Mayo Clinic researchers show that hysterectomy with ovarian conservation is associated with a significantly increased risk of several cardiovascular diseases and metabolic conditions. The study findings were published in the journal Menopause .
Shannon Laughlin-Tommaso, MD, study author and Mayo Clinic OB-GYN said, "This is the best dating to date that shows women undergoing hysterectomy have a risk of long-term disease-even when both ovaries are conserved."
In addition, "While women are increasingly aware that their ovaries pose risks, this study suggests that they have hysterectomy alone, especially for women who undergo hysterectomy prior to age 35."
Women in this study were identified using the Rochester Epidemiology Project, a medical records database that includes the complete inpatient and outpatient records of all medical providers in Olmsted County, Minnesota.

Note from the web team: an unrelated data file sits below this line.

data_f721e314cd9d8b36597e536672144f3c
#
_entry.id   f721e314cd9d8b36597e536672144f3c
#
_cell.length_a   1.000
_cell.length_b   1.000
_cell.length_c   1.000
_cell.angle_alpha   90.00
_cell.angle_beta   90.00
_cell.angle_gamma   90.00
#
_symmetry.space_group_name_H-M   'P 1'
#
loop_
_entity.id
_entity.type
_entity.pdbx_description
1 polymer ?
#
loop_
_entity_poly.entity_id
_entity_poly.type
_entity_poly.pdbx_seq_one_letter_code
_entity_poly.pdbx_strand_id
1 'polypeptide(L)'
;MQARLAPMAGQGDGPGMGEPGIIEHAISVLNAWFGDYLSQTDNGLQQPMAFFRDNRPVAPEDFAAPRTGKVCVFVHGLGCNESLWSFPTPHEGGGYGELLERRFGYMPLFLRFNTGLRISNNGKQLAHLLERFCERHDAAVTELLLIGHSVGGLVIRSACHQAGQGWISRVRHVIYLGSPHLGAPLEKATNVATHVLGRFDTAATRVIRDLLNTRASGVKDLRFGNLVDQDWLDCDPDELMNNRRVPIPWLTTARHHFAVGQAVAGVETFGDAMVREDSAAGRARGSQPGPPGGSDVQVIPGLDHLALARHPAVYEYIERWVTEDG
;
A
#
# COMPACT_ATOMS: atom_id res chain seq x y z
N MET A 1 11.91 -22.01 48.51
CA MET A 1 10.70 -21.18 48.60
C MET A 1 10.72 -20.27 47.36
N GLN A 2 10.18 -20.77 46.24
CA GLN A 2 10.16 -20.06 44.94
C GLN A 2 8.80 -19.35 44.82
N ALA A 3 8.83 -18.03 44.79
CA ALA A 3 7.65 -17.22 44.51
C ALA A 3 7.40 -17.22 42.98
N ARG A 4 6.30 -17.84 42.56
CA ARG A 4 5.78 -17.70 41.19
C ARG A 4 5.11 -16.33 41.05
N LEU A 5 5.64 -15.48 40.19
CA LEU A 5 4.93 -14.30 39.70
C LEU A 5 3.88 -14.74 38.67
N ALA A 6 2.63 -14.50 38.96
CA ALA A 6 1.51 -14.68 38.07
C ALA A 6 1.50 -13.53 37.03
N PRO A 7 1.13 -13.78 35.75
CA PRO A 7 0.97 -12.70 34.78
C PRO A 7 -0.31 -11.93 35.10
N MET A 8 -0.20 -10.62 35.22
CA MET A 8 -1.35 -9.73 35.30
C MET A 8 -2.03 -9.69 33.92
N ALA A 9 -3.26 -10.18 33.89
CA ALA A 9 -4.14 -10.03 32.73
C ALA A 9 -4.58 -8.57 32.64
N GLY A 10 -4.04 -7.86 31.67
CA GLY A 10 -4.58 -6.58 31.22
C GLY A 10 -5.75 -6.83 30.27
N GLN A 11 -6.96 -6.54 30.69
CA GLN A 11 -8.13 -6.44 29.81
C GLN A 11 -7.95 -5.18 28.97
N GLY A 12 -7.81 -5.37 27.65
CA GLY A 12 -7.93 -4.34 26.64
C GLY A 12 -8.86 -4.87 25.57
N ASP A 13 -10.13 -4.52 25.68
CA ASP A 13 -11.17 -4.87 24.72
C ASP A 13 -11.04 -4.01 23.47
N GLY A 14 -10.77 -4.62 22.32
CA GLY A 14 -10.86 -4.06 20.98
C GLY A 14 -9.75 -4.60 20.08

The researchers identified 2,094 Olmsted County resident women who had a hysterectomy with ovarian conservation for benign disease between Jan. 1, 1980, and Dec. 31, 2002. The women were 18 years old or older on the date of their hysterectomy
Each woman was age-matched to a woman residing in the same county on the index date who had not had a hysterectomy or any ovarian removal . The study determined prior cardiovascular and metabolic conditions prior to surgery and looked only for new onset of disease after hysterectomy.
The study shows that women who had a hysterectomy without any ovary removal had a 14% increased risk in lipid abnormalities, at 13% increased risk of high blood pressure, an 18% increased risk of obesity and at 33% increased risk of coronary artery disease .
Furthermore, women under the age of 35 had a 4.6-fold increased risk of congestive heart failure and a 2.5-fold increased risk of coronary artery disease. Hysterectomy is the second most common gynecologic surgery.
"Hysterectomy is the gynecologic surgery, and most are for benign reasons, because most physicians believe that this surgery has minimal long-term risks ," said Dr. Laughlin-Tommaso. "With the results of this study, we encourage people to consider nonsurgical alternative therapies for fibroids, endometriosis and prolapse, which are leading causes of hysterectomy ."